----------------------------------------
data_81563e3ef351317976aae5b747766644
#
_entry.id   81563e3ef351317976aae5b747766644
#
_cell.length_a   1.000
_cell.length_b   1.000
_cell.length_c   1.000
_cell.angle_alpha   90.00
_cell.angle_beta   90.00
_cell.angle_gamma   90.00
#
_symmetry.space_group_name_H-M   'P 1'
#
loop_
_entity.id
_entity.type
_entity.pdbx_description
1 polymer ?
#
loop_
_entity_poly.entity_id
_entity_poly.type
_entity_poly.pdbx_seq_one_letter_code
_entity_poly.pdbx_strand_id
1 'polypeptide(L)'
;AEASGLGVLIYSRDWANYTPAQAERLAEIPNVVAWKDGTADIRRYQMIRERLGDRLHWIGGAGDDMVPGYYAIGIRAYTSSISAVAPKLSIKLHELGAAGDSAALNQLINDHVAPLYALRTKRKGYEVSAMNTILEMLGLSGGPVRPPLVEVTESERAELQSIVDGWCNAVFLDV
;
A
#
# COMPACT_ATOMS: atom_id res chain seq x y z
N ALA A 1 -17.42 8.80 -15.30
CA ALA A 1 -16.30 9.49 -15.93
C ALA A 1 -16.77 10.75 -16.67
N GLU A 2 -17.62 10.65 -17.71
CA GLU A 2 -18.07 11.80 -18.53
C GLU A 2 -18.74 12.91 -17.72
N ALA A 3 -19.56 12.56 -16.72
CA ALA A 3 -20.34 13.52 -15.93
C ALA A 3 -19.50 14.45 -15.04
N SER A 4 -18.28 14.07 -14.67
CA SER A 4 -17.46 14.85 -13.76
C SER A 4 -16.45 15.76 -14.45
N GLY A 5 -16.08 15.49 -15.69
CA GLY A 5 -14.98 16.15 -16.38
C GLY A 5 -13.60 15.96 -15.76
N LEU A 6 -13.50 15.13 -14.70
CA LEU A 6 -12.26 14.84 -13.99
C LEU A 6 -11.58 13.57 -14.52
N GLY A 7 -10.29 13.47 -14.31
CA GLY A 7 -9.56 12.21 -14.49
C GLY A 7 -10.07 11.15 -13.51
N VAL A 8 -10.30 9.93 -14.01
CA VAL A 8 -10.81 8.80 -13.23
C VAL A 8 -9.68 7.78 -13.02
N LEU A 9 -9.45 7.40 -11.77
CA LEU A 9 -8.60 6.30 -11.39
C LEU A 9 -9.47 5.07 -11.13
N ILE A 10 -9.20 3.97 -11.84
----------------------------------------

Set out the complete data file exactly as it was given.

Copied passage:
data_81563e3ef351317976aae5b747766644
#
_entry.id   81563e3ef351317976aae5b747766644
#
_cell.length_a   1.000
_cell.length_b   1.000
_cell.length_c   1.000
_cell.angle_alpha   90.00
_cell.angle_beta   90.00
_cell.angle_gamma   90.00
#
_symmetry.space_group_name_H-M   'P 1'
#
loop_
_entity.id
_entity.type
_entity.pdbx_description
1 polymer ?
#
loop_
_entity_poly.entity_id
_entity_poly.type
_entity_poly.pdbx_seq_one_letter_code
_entity_poly.pdbx_strand_id
1 'polypeptide(L)'
;AEASGLGVLIYSRDWANYTPAQAERLAEIPNVVAWKDGTADIRRYQMIRERLGDRLHWIGGAGDDMVPGYYAIGIRAYTSSISAVAPKLSIKLHELGAAGDSAALNQLINDHVAPLYALRTKRKGYEVSAMNTILEMLGLSGGPVRPPLVEVTESERAELQSIVDGWCNAVFLDV
;
A
#
# COMPACT_ATOMS: atom_id res chain seq x y z
N ALA A 1 -17.42 8.80 -15.30
CA ALA A 1 -16.30 9.49 -15.93
C ALA A 1 -16.77 10.75 -16.67
N GLU A 2 -17.62 10.65 -17.71
CA GLU A 2 -18.07 11.80 -18.53
C GLU A 2 -18.74 12.91 -17.72
N ALA A 3 -19.56 12.56 -16.72
CA ALA A 3 -20.34 13.52 -15.93
C ALA A 3 -19.50 14.45 -15.04
N SER A 4 -18.28 14.07 -14.67
CA SER A 4 -17.46 14.85 -13.76
C SER A 4 -16.45 15.76 -14.45
N GLY A 5 -16.08 15.49 -15.69
CA GLY A 5 -14.98 16.15 -16.38
C GLY A 5 -13.60 15.96 -15.76
N LEU A 6 -13.50 15.13 -14.70
CA LEU A 6 -12.26 14.84 -13.99
C LEU A 6 -11.58 13.57 -14.52
N GLY A 7 -10.29 13.47 -14.31
CA GLY A 7 -9.56 12.21 -14.49
C GLY A 7 -10.07 11.15 -13.51
N VAL A 8 -10.30 9.93 -14.01
CA VAL A 8 -10.81 8.80 -13.23
C VAL A 8 -9.68 7.78 -13.02
N LEU A 9 -9.45 7.40 -11.77
CA LEU A 9 -8.60 6.30 -11.39
C LEU A 9 -9.47 5.07 -11.13
N ILE A 10 -9.20 3.97 -11.84